DECEMBER BEGINS at WVRC – the 4th, already

Pres. PETER escaped from the almost-month-long confines of Jury Duty – his case was decided in time for him to make it to our meeting today. First up was the Pledge, led by LENNY FRIEDMAN. And, since he was already up there, LENNY led us in America, with JACK HARRIS at the keyboard. BRUCE ROLF came forward with the Invocation, which was a poem written by Angie Monnens, entitled The Christmas Dove. This dove represents Peace and Goodwill to all, and reminds us to live in Love and Harmony, in honor of Jesus’ birth. We ask the child to fill our hearts with everlasting love, as exemplified by the White Dove. Good thoughts, BRUCE.

SANDY SANDERSON introduced our Visiting Rotarians – Joe MULRYAN, husband of LENORE – Joe belongs to LA 5 and his category there is International Business Consultant, plus, former member, known to so many of us, BOB YOUNKER. As I was standing at the small table where late-comers pick up their meal tickets, who should appear but PP RON WANGLIN! I planned to introduce him as a Visiting Rotarian, but RUDY ALVAREZ beat me to the draw. It should be noted that Pres. PETER had a fine – or two – in mind, but in the crush of FOUR speakers, let it be noted that ‘your time will come, RON’. Seriously, it was great to have you with us – do it again, OK? SUSAN ALLEN brought along a former Ambassadorial Scholar, Yoshio Umazawa, who is still at UCLA and studying for her PhD.

Upcoming events, in a VERY crowded December, include the following:

The 9th – Rotary Auxiliary Luncheon, MARGIE DOWNIE

Dec. 11th, Shopping Spree – MIKE YOUSEM

Dec 12th, Braille Holiday Luncheon, HOWIE HENKES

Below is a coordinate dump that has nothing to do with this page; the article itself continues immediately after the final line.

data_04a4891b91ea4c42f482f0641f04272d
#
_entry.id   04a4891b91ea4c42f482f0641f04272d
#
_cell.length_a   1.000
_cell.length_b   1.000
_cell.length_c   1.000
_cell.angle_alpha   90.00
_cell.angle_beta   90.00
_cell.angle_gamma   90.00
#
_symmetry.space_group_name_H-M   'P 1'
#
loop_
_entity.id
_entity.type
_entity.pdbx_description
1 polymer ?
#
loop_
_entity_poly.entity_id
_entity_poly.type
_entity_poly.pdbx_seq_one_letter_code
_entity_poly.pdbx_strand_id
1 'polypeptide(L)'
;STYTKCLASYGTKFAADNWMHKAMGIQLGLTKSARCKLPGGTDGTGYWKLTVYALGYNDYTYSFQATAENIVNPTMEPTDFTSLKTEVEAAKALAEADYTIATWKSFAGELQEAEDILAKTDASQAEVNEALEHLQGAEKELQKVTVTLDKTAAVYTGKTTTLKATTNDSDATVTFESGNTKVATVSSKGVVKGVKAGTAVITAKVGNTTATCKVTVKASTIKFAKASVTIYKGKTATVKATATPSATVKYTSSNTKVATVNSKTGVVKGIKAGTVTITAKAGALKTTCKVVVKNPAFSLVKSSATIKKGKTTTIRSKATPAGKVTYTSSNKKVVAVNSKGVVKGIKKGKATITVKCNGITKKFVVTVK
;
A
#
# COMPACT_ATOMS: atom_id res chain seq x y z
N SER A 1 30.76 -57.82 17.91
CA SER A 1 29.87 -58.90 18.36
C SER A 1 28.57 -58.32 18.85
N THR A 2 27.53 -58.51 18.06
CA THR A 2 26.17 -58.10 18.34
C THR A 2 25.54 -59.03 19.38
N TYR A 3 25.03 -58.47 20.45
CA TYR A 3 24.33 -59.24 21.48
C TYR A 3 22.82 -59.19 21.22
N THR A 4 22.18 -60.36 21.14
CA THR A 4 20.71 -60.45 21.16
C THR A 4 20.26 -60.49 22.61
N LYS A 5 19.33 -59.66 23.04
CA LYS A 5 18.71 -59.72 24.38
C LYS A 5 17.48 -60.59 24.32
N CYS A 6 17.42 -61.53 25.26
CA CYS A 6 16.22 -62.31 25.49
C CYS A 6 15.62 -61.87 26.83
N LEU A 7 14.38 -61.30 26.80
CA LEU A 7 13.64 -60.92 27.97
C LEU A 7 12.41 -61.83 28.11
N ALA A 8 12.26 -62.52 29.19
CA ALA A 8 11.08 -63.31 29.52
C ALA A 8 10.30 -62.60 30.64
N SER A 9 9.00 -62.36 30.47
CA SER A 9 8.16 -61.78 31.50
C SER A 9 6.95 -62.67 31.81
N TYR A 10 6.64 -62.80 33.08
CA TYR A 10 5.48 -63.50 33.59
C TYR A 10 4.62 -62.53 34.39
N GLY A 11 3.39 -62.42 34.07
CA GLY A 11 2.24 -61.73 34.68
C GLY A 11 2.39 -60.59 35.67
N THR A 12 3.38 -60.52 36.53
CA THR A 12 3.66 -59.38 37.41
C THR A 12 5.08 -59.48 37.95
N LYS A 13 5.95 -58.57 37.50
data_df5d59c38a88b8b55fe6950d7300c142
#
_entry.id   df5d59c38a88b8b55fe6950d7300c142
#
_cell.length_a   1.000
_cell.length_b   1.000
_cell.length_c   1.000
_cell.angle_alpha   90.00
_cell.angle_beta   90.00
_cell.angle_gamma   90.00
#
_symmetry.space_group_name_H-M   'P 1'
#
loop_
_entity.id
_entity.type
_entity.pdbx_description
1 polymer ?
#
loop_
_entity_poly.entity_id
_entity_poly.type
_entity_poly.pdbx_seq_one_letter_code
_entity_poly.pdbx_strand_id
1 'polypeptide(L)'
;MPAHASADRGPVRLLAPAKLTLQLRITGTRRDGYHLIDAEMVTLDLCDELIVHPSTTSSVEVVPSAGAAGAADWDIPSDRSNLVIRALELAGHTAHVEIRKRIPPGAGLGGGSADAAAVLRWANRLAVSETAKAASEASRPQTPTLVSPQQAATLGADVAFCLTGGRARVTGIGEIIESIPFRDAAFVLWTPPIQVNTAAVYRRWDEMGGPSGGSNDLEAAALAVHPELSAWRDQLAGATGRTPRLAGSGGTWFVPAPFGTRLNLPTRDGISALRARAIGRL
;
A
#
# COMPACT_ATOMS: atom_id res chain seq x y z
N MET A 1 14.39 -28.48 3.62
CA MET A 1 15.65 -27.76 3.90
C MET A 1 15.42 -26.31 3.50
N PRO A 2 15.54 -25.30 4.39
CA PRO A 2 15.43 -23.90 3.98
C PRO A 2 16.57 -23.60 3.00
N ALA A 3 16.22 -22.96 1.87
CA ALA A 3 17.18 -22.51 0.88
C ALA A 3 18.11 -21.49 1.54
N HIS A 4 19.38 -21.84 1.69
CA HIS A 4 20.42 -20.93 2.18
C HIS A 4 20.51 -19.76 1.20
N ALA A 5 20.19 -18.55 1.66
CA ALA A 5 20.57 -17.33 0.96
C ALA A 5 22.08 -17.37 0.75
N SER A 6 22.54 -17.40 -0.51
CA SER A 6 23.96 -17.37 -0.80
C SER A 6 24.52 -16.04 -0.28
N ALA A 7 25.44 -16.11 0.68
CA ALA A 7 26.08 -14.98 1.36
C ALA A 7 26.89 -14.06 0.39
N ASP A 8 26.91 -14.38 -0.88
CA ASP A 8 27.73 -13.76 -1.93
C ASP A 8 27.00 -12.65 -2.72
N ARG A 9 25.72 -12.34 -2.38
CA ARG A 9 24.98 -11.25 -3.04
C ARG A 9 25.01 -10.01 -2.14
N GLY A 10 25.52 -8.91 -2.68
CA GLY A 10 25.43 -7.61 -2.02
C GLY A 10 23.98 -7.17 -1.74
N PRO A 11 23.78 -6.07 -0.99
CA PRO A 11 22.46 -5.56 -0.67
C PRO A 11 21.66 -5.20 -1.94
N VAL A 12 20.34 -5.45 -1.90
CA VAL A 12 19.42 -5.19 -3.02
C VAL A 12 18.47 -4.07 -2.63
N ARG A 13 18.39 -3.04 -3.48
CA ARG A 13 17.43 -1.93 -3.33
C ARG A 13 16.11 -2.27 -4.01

And on the 18th, Spouse Day – our Holiday Program - save that date!

Birthdays were celebrated, with those present asked to come forward.  CHRIS BRADFORD leads us off, on Dec 2nd, in Los Angeles. PP RALPH WOODWORTH was next, choosing the 4th in Milwaukee. PP DAVE WHITEHEAD preferred Glendale, on the 6th. Next, THREE who chose the 14th – NORA AQUINO in the Philippines, RICK LIVERMORE in Crown, PA, and ANN SAMSON up in Tacoma.  But PP HOMER NEWMAN rescued us, bringing us back to Brawley, CA on the 18th.  BILL PIERCE – and it was great to see him with us again – actually arrived on Christmas day, followed by PP TEN IHNEN coming along in St. Louis on the 27th. RALPH BEASOM – one of twins, remember – picked Seattle on the 29th, with PP JIM COLLINS closing out the month on the 30th, in Huntington Park.

Continuing the review of Past President’s years, PP CHRIS GAYNOR came forward, willing to admit that his year was (gasp) almost the greatest – that being 1993-94! His presidency really started nine years before that, when he joined WVRC... Chris served the requisite six years on the Board, and really learned how Westwood Rotary worked, under the expert tutelage of DOUG DESCH and JOHN SINGLETON. He and Rose attended the International Convention in Melbourne, Australia, and were shown the worldwide reach of many Rotary programs. He met an incoming District Governor from the Philippines, which led to a project in cooperation with a Club in Manila – digging wells to supply potable water was badly needed... CHRIS showed a copy of the Windmill of that time (and I was facing away from the podium, so couldn’t see it) but I did hear several comments about ‘the good old days’ which I will ignore, at least for now…